Jane Stuart – Writer

Writer on beer, football culture and Blackpool FC.

Why Football is More Than Just a Game

For me, football has become so many different things, to the extent that the match itself is by no means immaterial but is now only part of the football experience.

At the beginning it was definitely the football that lured me in.  The excitement, the talent, the goals, the skills, the magic, the characters…the beautiful game.  And oh boy when your team is on form, there really is nothing like it.  The buzz that follows you everywhere, the way you chuckle to yourself when you get in a lift and it says ‘going up’, how you wake up every day with a smile on your face and, at the absolute best of times – like this summer – when everyone but everyone is talking about the team and buzzing for the next game.

But we all know that it can’t be like that all the time.  And maybe that is the reason why we have to find other things to build into our Saturdays.  I certainly remember a spell of several dark years watching Blackpool when the football was so bad that we spent the duration of matches making up football quiz questions for each other.  Do you know why Reading and Preston never have to change their colours?  And why Hull City are unique?  If not then well done you!  The football has never been that bad that you discussed this at 3.30pm on a Saturday afternoon.

I am not sure exactly sure when this happened, but the social aspect of the matchday came to supersede the match itself for me a good few years ago.  The day would be meticulously planned, with trains booked three months in advance for the best fares, a Pub of Choice selected (food and real ale compulsory), opening time occasionally nudged forward, route to ground plotted (and taxis ordered where required) – and sometimes hotel booked for a Wacky Weekender.  Oh the fun we had in Doncaster (faceless doll in hotel room), Torquay (stag sellotaped to his chair in a restaurant – unsure how toilet visits were accommodated), Carlisle (Eddie Stobart photos in hospitality suite and darts in the pub) and, of course, Blackpool (man dressed as chicken walking past restaurant window).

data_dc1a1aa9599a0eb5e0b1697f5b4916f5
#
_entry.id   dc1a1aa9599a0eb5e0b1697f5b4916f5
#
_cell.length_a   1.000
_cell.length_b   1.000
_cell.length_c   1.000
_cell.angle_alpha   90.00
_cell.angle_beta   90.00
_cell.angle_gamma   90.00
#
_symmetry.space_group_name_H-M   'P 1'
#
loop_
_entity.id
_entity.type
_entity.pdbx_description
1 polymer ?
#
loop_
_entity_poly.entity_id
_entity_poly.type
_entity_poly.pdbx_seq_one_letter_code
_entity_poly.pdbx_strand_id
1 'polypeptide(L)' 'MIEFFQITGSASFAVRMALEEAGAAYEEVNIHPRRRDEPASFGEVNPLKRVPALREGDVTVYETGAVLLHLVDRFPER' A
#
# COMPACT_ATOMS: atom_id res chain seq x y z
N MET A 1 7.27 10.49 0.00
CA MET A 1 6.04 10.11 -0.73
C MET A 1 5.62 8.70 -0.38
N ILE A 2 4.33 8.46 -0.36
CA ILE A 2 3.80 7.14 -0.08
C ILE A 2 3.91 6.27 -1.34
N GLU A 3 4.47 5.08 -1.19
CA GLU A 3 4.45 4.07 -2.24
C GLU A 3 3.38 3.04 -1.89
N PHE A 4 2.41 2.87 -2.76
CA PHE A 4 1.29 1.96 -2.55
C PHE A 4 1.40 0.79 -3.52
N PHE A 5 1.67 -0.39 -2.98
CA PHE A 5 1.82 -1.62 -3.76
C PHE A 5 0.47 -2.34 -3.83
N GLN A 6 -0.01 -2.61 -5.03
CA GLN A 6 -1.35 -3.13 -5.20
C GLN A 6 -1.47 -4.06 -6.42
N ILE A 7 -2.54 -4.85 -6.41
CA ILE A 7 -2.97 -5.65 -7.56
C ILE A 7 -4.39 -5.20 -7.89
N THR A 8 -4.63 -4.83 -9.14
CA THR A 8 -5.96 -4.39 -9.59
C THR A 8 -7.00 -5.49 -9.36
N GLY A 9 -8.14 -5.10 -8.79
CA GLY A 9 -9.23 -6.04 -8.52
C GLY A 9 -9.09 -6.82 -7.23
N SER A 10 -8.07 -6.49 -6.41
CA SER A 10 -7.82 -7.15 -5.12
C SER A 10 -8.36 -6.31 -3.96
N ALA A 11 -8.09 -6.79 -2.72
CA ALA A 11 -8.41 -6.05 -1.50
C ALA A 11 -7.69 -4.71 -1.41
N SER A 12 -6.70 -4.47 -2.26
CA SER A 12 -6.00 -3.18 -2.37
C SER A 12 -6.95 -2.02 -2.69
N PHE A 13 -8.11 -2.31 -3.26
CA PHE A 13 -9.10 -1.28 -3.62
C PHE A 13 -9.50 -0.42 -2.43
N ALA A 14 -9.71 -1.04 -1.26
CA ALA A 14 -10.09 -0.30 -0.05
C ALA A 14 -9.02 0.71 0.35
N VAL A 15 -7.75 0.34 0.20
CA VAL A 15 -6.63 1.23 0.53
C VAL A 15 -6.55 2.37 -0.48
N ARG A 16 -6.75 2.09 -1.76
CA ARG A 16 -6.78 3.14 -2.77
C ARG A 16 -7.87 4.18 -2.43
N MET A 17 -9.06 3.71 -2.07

But football has also been so much more than that – and a vital part of my life for many, many years.  When I first moved away from Blackpool I found it very difficult to adjust to life away from home and became very depressed and borderline agoraphopic.  But my football addiction at that time overrode any illness that I was suffering – and I forced myself out of the house and on the train to the match.  This was a very difficult thing for me to do at that time – and I spent hours crying on Preston station just wanting to be home (or just because I was upset at being in Preston, I’m not really sure which now).  But I did it.  And if it wasn’t for football, I am not sure I would have been able to leave the house at all back then.  Indeed I dragged myself halfway across the country with all sorts of illnesses over the years.  When I had my first migraine and had no idea why I was unable to see, I still caught the train on my own to Scunthorpe for a midweek cup match.  And I once sat with crippling stomach cramps through the longest match at Tranmere (not sure what I’d eaten, but it did take me a while to adapt to the curries round here).